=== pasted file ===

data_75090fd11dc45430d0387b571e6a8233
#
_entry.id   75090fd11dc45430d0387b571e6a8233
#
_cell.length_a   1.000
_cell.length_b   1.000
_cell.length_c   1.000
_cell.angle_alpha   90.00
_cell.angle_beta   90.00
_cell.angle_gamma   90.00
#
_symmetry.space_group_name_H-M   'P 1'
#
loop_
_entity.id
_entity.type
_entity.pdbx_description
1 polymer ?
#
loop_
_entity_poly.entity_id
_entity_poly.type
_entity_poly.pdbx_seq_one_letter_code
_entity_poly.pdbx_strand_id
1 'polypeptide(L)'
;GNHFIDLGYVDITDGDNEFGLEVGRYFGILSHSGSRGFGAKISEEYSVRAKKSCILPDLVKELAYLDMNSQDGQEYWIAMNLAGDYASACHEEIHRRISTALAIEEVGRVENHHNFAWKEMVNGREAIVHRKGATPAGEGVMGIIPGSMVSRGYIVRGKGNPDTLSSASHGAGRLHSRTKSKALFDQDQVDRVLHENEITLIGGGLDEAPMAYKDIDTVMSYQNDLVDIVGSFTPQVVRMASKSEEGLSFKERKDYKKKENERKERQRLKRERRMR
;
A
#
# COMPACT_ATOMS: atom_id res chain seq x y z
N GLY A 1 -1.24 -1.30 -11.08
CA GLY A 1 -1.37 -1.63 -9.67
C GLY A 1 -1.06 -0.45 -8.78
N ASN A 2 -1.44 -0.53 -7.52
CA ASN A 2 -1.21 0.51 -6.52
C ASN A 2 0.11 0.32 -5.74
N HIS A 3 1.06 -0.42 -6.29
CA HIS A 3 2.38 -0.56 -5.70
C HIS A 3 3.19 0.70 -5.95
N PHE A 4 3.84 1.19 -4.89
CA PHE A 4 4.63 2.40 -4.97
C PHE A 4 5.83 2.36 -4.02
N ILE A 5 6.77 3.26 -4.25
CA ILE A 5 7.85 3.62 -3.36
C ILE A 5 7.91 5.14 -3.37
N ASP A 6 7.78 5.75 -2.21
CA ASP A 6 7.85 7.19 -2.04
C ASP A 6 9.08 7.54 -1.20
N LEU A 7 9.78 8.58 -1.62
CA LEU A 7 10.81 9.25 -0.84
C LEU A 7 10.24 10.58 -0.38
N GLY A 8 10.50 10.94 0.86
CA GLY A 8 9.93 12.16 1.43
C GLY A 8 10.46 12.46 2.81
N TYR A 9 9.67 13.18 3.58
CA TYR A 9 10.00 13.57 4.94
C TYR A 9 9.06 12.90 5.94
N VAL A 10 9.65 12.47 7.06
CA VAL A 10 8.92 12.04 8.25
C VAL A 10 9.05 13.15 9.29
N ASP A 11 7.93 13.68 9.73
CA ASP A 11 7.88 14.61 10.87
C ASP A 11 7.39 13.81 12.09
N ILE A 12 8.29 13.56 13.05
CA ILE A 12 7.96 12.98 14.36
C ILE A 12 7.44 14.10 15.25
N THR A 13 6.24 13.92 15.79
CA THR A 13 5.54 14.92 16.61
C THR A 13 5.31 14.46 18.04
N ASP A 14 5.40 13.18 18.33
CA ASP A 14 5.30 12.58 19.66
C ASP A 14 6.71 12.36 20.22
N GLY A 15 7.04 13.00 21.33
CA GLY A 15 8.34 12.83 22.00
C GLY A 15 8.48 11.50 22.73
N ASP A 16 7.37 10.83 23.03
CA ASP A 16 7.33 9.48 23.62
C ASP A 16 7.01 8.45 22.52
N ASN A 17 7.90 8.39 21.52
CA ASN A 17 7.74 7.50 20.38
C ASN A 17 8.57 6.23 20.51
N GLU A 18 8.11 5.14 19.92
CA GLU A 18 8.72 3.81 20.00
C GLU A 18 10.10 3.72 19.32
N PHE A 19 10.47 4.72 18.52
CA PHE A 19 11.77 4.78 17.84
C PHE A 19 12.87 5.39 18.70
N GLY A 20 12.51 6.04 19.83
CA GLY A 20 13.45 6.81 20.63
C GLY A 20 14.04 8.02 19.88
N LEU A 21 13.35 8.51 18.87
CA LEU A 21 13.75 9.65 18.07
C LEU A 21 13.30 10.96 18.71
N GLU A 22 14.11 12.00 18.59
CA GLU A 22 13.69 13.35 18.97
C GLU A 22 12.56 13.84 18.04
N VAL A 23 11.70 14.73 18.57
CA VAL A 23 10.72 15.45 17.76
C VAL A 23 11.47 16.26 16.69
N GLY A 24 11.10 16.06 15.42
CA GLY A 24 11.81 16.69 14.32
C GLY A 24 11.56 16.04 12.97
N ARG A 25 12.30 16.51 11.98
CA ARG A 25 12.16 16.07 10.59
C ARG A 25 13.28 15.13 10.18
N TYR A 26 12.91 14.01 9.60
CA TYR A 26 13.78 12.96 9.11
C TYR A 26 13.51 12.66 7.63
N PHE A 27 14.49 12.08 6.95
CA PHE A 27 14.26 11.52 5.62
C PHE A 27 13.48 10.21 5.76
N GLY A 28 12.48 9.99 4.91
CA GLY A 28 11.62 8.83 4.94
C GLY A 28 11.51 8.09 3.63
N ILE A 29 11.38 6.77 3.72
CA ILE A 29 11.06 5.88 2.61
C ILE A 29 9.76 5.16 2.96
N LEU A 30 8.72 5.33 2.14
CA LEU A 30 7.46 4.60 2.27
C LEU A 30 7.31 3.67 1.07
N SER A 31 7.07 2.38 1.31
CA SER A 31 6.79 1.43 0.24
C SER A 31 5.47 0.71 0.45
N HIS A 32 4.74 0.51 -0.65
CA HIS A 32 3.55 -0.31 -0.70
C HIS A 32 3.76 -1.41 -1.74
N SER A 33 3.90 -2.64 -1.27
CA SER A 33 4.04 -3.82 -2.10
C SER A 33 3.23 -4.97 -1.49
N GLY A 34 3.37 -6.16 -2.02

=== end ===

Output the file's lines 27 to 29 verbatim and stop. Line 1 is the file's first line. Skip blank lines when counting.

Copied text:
;
A
#